One of the greatest things about learning to belly dance is that it gives you an excuse to travel to the lands of its origin. Morocco, Tunisia, Egypt, Lebanon, Turkey, oh my!
As I lived in Istanbul for many years and speak the language, I thought I’d give some advice about this city: my favourite place to learn and see belly dancing and shop for costumes!
*Please note that the opinions and advice expressed here are purely Shivaun’s and not those of Shimmy Belly Dance or OmniFilm Ltd.
Favourite places to see Belly Dance in Istanbul
Unfortunately, due to the gentrification of the old Roma (gypsy) neighborhoods of Istanbul, many of the best places to see belly dance in Istanbul are turning into Starbucks and condos. Both Sulukule and Tarlabaşı have been demolished and and the current government has mostly banned dancing from outdoor venues such as Kumkapı (though here’s hoping this will change soon!). However, you can still see some amazing shows at indoor venues like Orient House and Gar Music Hall, though you should be prepared to pay between $50 to $100 for dinner and a show. It may sound like a lot compared to other prices in Turkey, where you can easily find a good meal for $5, but considering you will get a three-course meal and a show which can include belly dancing from stars like Didem and Gigi, Turkish folk dancing, Turkish music, and whirling dervishes, it is still a good value.
Belly Dance Costumes Designers and Stores:
Without a doubt, Bella is Turkey’s most well-known belly dance designer, but her prices are not suited to everyone’s budget (most between $750 and $1000 USD) and her shop is difficult to find.
Legend Costumes is amazing – almost the same quality as Bella and about half the price and it is completely female owned and operated. Best of all, it is easy to find as it is just off the main square in Taksim. Don’t be scared off by the hike up the dark stairs – it is worth it.
If you are looking for cheaper costumes, or souvenirs like hookahs and t-shirts, you can’t go wrong with Ali Baba Bazaar (Fesciler Cad. No:119-121 Kapalıçarşı – İSTANBUL). They may not be high fashion like Bella or Legend but they have an incredible variety (make sure to check upstairs!!!) and prices range from $50 – $300. Make sure to ask for Little Mustafa and tell him Shivaun from Canada sent you.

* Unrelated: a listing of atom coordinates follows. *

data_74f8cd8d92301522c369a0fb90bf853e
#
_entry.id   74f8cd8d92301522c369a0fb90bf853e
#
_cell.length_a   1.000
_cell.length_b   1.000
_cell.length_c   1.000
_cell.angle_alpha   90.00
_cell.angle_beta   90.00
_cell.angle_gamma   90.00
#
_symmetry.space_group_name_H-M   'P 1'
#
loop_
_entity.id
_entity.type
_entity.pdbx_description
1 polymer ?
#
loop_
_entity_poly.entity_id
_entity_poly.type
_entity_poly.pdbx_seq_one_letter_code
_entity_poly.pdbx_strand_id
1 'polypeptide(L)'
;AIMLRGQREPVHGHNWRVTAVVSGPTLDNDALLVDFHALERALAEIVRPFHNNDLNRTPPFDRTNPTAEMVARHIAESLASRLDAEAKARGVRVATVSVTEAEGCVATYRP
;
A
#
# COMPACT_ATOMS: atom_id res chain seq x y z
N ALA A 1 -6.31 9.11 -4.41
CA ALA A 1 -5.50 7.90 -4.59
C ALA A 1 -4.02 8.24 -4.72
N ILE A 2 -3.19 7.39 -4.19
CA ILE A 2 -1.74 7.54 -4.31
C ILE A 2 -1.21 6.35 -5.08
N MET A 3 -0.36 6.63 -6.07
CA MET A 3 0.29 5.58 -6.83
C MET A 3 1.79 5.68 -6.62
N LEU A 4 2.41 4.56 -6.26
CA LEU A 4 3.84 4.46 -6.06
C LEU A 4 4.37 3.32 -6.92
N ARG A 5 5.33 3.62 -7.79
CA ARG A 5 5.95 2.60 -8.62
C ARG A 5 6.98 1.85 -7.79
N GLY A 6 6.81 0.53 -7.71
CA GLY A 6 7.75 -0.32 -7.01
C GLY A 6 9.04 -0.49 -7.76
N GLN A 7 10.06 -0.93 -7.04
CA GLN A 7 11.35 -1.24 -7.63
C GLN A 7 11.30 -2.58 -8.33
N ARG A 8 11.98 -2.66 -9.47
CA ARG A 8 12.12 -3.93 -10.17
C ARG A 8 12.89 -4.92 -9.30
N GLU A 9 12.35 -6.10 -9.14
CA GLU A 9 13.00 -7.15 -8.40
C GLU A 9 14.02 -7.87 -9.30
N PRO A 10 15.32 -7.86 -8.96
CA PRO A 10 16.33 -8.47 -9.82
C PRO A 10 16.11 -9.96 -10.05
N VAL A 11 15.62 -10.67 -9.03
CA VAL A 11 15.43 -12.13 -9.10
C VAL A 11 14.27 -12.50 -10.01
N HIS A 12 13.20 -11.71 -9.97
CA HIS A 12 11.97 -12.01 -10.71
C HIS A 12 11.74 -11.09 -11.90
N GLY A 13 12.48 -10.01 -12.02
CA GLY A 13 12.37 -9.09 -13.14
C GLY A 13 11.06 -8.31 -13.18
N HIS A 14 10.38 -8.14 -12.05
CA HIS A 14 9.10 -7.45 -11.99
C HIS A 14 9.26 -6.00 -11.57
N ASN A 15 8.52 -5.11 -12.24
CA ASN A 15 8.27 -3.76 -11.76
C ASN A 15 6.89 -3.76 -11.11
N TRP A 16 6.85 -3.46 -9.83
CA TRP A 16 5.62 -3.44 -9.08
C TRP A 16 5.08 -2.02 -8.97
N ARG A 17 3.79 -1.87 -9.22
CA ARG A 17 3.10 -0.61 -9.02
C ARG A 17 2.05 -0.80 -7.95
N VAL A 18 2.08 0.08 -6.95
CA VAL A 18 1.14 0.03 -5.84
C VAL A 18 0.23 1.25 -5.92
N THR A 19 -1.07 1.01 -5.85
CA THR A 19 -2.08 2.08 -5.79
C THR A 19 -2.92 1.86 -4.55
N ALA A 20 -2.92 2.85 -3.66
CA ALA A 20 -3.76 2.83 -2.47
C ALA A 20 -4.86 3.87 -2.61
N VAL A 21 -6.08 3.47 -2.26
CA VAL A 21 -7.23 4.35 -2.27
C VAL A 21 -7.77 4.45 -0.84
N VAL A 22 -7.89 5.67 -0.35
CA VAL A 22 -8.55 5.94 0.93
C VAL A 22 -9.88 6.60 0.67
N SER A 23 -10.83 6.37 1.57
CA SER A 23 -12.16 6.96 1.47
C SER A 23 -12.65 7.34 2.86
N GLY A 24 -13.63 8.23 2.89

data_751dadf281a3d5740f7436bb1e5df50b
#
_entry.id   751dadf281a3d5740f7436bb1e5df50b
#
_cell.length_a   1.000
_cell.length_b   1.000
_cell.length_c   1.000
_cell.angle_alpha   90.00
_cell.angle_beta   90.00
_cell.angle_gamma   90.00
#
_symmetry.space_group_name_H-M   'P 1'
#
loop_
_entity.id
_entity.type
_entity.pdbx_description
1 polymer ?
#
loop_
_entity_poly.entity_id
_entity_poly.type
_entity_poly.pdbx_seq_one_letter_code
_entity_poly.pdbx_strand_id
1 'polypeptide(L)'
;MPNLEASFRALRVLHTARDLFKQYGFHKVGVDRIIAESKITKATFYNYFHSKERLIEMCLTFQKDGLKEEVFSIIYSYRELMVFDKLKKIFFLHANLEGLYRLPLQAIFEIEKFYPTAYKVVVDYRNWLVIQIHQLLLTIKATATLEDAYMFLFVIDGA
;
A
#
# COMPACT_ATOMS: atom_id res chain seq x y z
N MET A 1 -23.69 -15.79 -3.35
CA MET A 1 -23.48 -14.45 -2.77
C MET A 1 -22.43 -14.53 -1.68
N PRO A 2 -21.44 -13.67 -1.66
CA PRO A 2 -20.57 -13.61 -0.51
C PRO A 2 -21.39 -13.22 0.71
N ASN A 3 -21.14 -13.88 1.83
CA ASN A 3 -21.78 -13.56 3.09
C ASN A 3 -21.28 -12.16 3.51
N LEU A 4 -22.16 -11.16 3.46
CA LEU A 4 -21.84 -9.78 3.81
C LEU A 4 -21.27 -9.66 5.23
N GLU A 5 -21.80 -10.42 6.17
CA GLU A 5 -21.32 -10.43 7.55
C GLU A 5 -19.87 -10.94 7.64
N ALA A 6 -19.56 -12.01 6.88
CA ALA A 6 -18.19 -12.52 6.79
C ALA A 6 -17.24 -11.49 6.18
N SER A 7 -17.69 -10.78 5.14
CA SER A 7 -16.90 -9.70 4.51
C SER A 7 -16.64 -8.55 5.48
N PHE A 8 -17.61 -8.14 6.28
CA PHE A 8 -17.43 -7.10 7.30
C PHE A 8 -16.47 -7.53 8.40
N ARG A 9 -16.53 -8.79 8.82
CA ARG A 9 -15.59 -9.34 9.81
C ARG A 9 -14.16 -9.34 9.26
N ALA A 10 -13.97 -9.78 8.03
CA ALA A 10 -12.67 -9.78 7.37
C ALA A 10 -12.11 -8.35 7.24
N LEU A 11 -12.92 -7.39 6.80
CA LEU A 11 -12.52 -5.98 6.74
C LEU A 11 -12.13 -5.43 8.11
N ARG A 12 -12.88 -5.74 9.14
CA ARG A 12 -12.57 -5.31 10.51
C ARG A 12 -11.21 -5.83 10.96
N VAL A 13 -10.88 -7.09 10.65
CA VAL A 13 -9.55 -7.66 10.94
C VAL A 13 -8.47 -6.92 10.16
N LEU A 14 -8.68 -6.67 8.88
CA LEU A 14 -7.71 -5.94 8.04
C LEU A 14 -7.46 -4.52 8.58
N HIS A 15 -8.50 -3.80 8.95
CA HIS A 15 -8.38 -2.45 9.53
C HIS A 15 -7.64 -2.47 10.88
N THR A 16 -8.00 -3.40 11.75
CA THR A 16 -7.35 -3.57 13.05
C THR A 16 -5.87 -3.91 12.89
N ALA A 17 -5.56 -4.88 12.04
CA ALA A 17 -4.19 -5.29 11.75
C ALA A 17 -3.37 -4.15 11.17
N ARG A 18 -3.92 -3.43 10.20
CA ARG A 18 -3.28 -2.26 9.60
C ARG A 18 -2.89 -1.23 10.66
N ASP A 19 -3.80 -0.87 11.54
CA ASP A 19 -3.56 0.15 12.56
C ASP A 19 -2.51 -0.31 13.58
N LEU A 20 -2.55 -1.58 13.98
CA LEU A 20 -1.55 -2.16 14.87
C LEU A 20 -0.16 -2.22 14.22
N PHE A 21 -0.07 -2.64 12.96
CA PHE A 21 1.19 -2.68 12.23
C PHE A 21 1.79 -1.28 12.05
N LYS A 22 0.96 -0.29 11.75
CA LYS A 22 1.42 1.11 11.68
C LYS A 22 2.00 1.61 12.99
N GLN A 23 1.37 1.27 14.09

Don’t be afraid to ask for directions when you are in the Grand Bazaar (Kapalıçarşı)! Even for Turks, the Grand Bazaar can be confusing. The shop assistants can be aggressive but also very helpful and will even walk you right to competitors’ doors. The worst that can happen is a handsome Turkish man will try to sell you a carpet and give you tea instead of telling you the right way to go. Try to just go with the flow and enjoy every experience. You might end up getting a good deal on a carpet!
My favourite designer is Nihal. She works in the back of a tiny shop in the Grand Bazaar called May Costume (pronounced ‘My Costume’) which is, unfortunately, hard to find. She doesn’t speak English but her boss, Ender, does. If you contact him (firstname.lastname@example.org) he can give you directions to the shop and even pick you up from somewhere near the bazaar. Otherwise, you can ask at a big shop like Ali Baba and they will show you the way.
Favourite Dancers to Take Lessons from:
There are soooo many amazing belly dancers in Istanbul, but not all of them really know how to teach dance to foreigners and not too many speak English. However, I have found a few teachers in Istanbul who bridge the cultural divide and remain authentic to the art.
My absolute favourite up and coming Turkish dancer is Gigi Dilşah. She has great tips and tricks for both Turkish Oriental style and Turkish Roma dance, as well as having great knowledge of anatomy. She speaks English fluently as she lived in Seattle and her teaching style is very suited to western dancers. Her website is in Turkish but you can check it out, or just google her to get a taste of what she can do.
You can message her on Facebook or e-mail her at email@example.com
Sema Yıldız is the queen of Turkish Belly Dance, having been a star in Turkey and internationally for over 40 years. Her prices reflect this so be prepared to pay a premium to work with the best. She can be very strict compared to American dance teachers but if she likes you she will treat you like a daughter — even act as your agent, arranging well-paid gigs in Istanbul. Her English is not perfect but it is good enough to communicate and it is worth it simply to be able to say that you took a class with the great Sema Yıldız.
Last year I had the great pleasure of taking a class with Hale Sultan for the first time and it was just fantastic. She combines that signature Turkish-belly dance energy with classical dance training and her English is great.
Of course, I’ll be in Turkey until the end of August so if you are around give me a shout at firstname.lastname@example.org